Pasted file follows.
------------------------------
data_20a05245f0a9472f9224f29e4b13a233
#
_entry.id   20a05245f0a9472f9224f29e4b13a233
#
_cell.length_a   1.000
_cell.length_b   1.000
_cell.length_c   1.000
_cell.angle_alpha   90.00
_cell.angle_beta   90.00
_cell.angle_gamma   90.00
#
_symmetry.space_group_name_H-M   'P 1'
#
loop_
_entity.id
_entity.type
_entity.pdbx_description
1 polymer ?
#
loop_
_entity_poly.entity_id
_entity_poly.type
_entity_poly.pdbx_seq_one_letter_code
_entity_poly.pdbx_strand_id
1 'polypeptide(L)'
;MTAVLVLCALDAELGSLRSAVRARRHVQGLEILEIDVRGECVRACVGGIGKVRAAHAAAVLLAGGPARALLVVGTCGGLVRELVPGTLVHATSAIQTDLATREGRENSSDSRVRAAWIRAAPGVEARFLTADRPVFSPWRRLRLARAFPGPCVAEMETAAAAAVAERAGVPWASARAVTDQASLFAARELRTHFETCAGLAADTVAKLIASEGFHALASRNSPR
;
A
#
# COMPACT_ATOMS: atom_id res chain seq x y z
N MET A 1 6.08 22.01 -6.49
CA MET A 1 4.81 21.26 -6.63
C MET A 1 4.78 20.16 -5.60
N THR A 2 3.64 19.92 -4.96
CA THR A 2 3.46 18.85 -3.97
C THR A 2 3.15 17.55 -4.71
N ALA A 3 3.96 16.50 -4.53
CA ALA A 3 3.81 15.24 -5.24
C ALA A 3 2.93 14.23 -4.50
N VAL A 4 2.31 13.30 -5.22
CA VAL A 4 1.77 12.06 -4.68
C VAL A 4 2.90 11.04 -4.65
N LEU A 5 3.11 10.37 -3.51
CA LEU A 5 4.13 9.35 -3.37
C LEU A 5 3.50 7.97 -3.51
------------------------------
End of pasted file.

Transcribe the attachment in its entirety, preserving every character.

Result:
data_20a05245f0a9472f9224f29e4b13a233
#
_entry.id   20a05245f0a9472f9224f29e4b13a233
#
_cell.length_a   1.000
_cell.length_b   1.000
_cell.length_c   1.000
_cell.angle_alpha   90.00
_cell.angle_beta   90.00
_cell.angle_gamma   90.00
#
_symmetry.space_group_name_H-M   'P 1'
#
loop_
_entity.id
_entity.type
_entity.pdbx_description
1 polymer ?
#
loop_
_entity_poly.entity_id
_entity_poly.type
_entity_poly.pdbx_seq_one_letter_code
_entity_poly.pdbx_strand_id
1 'polypeptide(L)'
;MTAVLVLCALDAELGSLRSAVRARRHVQGLEILEIDVRGECVRACVGGIGKVRAAHAAAVLLAGGPARALLVVGTCGGLVRELVPGTLVHATSAIQTDLATREGRENSSDSRVRAAWIRAAPGVEARFLTADRPVFSPWRRLRLARAFPGPCVAEMETAAAAAVAERAGVPWASARAVTDQASLFAARELRTHFETCAGLAADTVAKLIASEGFHALASRNSPR
;
A
#
# COMPACT_ATOMS: atom_id res chain seq x y z
N MET A 1 6.08 22.01 -6.49
CA MET A 1 4.81 21.26 -6.63
C MET A 1 4.78 20.16 -5.60
N THR A 2 3.64 19.92 -4.96
CA THR A 2 3.46 18.85 -3.97
C THR A 2 3.15 17.55 -4.71
N ALA A 3 3.96 16.50 -4.53
CA ALA A 3 3.81 15.24 -5.24
C ALA A 3 2.93 14.23 -4.50
N VAL A 4 2.31 13.30 -5.22
CA VAL A 4 1.77 12.06 -4.68
C VAL A 4 2.90 11.04 -4.65
N LEU A 5 3.11 10.37 -3.51
CA LEU A 5 4.13 9.35 -3.37
C LEU A 5 3.50 7.97 -3.51